Birmingham, AL to Mobile, AL

The two weeks leading up to my departure for California, I’d been having a lot of trouble sleeping.  I could get to sleep alright, but it had been really hard to stay asleep.  I’d wake up throughout the night, heart pounding.  I’d get up, get something to drink and try and get to sleep.  I could usually manage a little more shut eye, before giving up for good and going outside with Remy for a walk.  I kept thinking that once I hit the road the anxiety would dissipate–that I’d just leave any worry behind.  Sadly, waking up in Birmingham at 6 in the morning, I realized I had not.

Luckily, being on this trip, there is always somewhere to go, always something to do and see.  Which brings me to Day #2 of the road trip: my journey from Birmingham to Mobile.

I’d driven through Mobile once before, heading back from New Orleans to Columbia.  I didn’t remember very much (in fact, the most memorable part of it was seeing Jefferson Davis’ house in Biloxi), but I had an intense desire to touch the Gulf Coast, to put my feet in the water, and smell the salty air.  Have you ever heard that saying, “The cure for anything is salt water – sweat, tears, or the sea”?  I think there is a lot of truth in that.  There’s something that makes you feel so rooted and harmonious to be on the coast.  On the other hand, looking at the grandness of the ocean, how can you not be humbled?  Your problems are immediately diminished.

isak dinesen

So, I found myself heading south from Birmingham to Mobile.  About halfway into my drive, I realized I was coming up on Montgomery.  I hadn’t planned to stop, but thought it would be a good chance to stretch and walk around and I’m so glad I did!

Montgomery is a city of juxtaposition.  Take for example this monument to Jefferson Davis’ inauguration that stands outside the State House:

It’s right across the street from the church where Martin Luther King worked as a pastor:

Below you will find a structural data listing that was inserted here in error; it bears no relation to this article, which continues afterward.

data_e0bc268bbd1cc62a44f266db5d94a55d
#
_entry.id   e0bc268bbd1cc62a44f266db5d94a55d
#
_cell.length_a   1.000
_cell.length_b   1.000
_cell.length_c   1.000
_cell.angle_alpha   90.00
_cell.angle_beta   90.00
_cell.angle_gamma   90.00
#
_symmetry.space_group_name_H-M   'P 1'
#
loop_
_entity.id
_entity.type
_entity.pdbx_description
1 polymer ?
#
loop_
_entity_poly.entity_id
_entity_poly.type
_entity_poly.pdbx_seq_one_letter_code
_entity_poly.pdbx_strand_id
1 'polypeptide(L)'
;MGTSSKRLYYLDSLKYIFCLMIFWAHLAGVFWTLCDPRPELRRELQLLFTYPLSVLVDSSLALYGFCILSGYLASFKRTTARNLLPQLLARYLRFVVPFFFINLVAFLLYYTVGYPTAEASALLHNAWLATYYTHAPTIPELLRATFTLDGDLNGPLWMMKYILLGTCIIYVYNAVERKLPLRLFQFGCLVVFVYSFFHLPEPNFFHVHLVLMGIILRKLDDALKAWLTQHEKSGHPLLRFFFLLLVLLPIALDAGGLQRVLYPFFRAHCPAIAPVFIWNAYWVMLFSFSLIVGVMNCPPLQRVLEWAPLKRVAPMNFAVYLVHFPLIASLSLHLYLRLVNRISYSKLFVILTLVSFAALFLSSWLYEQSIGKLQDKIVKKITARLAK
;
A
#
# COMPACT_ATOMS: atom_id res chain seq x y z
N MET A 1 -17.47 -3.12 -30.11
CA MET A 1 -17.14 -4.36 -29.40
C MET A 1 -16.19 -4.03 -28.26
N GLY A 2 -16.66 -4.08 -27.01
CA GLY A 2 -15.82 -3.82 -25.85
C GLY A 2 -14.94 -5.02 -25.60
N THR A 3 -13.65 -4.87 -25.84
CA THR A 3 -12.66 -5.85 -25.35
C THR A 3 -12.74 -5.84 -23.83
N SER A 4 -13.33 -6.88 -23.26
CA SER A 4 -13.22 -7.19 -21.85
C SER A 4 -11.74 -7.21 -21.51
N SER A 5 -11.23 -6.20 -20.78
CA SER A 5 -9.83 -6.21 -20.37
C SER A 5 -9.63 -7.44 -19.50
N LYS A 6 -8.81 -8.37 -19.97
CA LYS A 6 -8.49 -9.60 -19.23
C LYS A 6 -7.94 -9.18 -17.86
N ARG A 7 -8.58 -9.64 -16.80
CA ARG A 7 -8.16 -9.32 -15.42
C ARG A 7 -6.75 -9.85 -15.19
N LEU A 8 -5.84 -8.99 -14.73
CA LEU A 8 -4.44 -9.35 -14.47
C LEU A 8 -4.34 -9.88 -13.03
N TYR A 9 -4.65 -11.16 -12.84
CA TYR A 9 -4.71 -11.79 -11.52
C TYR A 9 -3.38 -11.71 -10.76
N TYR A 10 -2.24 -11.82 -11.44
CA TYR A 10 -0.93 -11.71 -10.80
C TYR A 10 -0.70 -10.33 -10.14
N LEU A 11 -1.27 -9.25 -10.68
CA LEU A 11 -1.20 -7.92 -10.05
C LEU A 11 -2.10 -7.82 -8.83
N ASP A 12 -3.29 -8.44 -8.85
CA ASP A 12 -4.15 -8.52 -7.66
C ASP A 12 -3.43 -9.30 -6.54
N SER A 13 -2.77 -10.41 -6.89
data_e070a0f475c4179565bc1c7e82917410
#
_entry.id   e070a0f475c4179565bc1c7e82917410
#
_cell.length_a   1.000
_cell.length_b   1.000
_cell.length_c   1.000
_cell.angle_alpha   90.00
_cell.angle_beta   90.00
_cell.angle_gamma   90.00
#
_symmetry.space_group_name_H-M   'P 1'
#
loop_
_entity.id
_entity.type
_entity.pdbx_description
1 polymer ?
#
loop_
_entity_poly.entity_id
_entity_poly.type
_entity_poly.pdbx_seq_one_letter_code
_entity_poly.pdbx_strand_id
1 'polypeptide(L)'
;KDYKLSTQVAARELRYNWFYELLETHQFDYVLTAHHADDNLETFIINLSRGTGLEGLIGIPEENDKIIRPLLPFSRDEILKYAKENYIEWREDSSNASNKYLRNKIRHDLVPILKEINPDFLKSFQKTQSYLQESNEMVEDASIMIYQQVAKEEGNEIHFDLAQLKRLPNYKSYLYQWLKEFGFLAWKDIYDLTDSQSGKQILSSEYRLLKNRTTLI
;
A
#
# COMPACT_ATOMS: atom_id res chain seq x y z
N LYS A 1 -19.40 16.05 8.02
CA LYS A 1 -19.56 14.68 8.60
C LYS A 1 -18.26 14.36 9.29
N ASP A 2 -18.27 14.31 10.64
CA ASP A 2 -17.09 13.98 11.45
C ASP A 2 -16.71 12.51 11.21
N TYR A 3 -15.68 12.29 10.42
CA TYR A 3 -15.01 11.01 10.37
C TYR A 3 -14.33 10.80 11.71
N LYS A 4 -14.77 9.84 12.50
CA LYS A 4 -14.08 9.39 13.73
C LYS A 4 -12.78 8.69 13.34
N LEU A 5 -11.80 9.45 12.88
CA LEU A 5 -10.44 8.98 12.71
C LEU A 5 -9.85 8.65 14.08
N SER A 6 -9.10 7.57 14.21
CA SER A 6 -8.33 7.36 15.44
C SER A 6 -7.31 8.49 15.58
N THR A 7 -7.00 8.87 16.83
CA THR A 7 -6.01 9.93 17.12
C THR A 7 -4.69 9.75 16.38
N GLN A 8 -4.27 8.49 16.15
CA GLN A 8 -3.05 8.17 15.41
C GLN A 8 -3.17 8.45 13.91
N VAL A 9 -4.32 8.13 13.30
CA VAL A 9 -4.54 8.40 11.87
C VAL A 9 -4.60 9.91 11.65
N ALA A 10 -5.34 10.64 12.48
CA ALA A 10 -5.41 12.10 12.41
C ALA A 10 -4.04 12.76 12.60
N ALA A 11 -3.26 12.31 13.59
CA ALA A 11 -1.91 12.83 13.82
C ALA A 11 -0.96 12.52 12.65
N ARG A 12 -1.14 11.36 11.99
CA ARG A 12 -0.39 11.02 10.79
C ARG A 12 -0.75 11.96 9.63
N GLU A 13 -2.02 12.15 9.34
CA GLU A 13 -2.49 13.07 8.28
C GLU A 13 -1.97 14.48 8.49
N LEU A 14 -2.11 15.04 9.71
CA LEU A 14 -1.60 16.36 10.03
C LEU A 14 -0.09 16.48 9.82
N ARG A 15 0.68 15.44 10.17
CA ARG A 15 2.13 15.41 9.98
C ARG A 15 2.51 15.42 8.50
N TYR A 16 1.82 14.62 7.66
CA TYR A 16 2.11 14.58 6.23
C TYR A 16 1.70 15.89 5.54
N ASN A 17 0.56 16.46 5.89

I wonder if Jefferson Davis could have ever imagined that just across the street from where his inaugural parade marched as the band played “Dixie” there would be a church served by an African American pastor who would change the landscape of civil rights in America.

Just down the street from the Baptist church is the Civil Rights Memorial. There is a beautiful water installation in the front of the building.  There are two parts of the installation.  One is a stone waterfall bearing part of the Martin Luther King quote, “We will not be satisfied until justice rolls down like waters and righteousness like a mighty stream.”

  The other part of the installation was a disk shaped fountain.  Carved into the fountain in a circle were the dates of killings of African Americans by the Klan, Civil Rights activists by officers of the law, lynchings and so forth.  Some of the names, like Emmett Till, I recognized.  But so many others, I had never heard of before.  I was so moved by this memorial.  I hope it doesn’t seem trite to say so.  Given the state of race relations in this country today (which I won’t use this blog as a forum for), I think this was an incredibly relevant place to visit.  It gave me a lot to think about as I completed my drive down to the Gulf Coast.

Distance traveled: 277 miles

High: The Civil Rights Memorial in Montgomery

Low: Eating Thai takeout for dinner in my hotel room while watching E!

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